Wednesday morning, the crew at the marina pulled out the boat and put it on the trailer in the yard, not knowing the two were still aboard and dead. Wednesday went by, then Thursday. By Friday morning, Dec. 30, the pick-up owner, who expected their return at Fort Lauderdale by Tuesday night or Wednesday, phoned at the marina to check what was wrong. At the marina, the trailer and the boat still hadn't moved from the yard and and the manager or an employee climbed aboard to check if anything might be wrong Then they called the police.

    Considering all this, I'm not 100% sure those deaths were in fact accidental. And I don't think my bro was so dumb. On the contrary, I've always considered he was clever and well informed, although often stubborn. I'll never know what really went through his mind at that time, but I know what he was capable of. In his last phone calls in December 2011, he seemed very upset and worried, if not distressed, by his personal situation. Am I right? Am I wrong? I'll never know, but nobody deserves the nasty comments most of you made about this case.

    Now I'll let you make your own opinion if you didn't have one, or hope maybe you'll reconsider it if you had one. After reading here so many mean remarks about my brother, I owed him this last comment. Wherever your soul may be, rest in peace and relief for ever, Brother.

    Happy New Year to all of you. I wish you health, wealth and happiness, including all of you who wrote so many disrespectful remarks over two dead bodies, although you knew only a fraction of the facts. In the future, when you don't know all the facts of a case, I hope you'll be open minded enough to leave room for doubt As a very few number of you did.

    Respectfully yours, Benoit's brother.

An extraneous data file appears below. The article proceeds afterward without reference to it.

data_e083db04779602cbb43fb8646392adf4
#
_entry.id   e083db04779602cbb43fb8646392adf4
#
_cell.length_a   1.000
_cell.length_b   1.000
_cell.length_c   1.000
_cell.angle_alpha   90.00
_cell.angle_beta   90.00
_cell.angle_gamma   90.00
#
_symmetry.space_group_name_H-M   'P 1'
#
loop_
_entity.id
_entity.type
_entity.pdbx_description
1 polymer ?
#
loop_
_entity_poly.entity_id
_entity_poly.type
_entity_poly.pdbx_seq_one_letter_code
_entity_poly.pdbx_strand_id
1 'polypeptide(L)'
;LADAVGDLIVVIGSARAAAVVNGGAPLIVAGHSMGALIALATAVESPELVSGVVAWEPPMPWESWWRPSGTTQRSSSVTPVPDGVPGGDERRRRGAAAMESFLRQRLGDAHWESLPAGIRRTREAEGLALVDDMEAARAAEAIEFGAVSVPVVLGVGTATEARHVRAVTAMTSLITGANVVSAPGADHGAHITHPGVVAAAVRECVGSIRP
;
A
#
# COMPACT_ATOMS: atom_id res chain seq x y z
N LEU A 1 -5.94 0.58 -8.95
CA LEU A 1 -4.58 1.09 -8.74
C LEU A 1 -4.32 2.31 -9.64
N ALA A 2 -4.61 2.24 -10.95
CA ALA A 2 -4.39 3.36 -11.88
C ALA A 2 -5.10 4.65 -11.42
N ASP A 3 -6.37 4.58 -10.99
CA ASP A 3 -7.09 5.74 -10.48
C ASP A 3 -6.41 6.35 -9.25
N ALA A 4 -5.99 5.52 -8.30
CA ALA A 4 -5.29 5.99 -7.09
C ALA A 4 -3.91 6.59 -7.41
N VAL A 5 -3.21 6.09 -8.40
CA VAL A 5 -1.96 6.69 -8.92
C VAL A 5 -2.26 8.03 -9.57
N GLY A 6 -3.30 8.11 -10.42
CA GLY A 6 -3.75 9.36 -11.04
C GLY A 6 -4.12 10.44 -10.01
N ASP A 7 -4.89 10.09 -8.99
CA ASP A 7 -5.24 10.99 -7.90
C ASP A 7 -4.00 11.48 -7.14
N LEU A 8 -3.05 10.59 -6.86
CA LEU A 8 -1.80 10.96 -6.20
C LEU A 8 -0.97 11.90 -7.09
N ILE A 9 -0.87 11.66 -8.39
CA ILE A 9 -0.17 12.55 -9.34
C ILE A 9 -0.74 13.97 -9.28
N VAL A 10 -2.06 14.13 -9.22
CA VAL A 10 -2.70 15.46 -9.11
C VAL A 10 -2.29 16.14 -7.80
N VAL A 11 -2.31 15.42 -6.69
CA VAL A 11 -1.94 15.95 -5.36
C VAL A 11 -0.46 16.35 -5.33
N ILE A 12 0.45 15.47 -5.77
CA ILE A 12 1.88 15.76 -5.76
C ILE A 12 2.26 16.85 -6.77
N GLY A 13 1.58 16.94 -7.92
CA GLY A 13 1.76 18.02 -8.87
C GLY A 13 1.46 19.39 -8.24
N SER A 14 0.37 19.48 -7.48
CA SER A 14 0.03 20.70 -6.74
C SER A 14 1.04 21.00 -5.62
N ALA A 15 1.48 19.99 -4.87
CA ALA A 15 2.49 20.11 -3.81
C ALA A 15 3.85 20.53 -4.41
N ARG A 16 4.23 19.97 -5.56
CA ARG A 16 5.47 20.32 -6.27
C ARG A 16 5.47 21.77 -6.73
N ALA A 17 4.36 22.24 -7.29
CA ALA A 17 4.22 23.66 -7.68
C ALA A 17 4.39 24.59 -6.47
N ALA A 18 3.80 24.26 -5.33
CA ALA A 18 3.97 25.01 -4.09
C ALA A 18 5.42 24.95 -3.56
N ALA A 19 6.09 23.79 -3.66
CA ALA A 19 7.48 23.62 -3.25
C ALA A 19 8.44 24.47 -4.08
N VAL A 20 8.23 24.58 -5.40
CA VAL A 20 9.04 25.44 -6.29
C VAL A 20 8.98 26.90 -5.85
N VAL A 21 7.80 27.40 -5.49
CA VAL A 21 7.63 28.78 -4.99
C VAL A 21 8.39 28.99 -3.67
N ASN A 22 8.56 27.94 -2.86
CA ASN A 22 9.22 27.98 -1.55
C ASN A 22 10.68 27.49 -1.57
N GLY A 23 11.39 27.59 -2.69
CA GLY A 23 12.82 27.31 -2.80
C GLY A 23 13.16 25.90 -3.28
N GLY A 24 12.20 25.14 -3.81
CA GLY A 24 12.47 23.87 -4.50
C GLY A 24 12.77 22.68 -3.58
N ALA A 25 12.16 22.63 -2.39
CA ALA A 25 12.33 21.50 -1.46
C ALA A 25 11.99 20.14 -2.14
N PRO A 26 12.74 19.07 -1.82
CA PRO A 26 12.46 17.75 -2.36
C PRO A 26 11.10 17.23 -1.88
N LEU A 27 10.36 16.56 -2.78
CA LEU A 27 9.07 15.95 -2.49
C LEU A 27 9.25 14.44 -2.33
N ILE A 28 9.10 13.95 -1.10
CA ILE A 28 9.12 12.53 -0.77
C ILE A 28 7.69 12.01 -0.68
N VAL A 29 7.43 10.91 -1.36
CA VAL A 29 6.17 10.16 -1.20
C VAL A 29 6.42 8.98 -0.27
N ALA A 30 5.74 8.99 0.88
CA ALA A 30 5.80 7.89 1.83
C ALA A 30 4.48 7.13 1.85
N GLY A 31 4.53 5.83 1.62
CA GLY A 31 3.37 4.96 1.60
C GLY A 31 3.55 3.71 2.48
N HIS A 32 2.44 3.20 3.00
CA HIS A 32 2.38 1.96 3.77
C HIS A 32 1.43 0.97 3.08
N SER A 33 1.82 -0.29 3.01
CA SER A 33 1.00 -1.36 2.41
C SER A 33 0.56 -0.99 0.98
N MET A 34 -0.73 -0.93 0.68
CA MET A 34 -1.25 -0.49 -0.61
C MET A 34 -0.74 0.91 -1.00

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  • Guest's Avatar
    Guest replied
    Something just doesn't add up - unless the batteries weren't connected? The CO detector would (ok, should, unless tampered with) always be powered and should have alerted them. Then again, how old was the boat versus when did CO's become mandatory.

    Whatever the circumstances, it is a shame.

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  • Guest's Avatar
    Guest replied
    Captharv,

    I guess I should have been more specific. The Lister Diesel engines are hand started (large crank like a model T). This powers the air compressor to build up

    sufficient air in the prime mover holding tank. This air pressure (125psi, about 100 cuft) can then be used to start the first Prime Mover. Once this Prime Mover (Cat, EMD) is started and warmed up, its generator is brought online (600vac, 60hz, 1200a). Then the normal electric motor driven compressors can be started for starting the remaining Prime Movers. Getting a cold EMD started can be a chore. We had sufficient ventilation and complied with all the regs you cited. A Drilling rig can weigh over 2000 tons easily and be 300 feet long. Most of the supply boats were 85 to 130 Feet long. Hope this helps.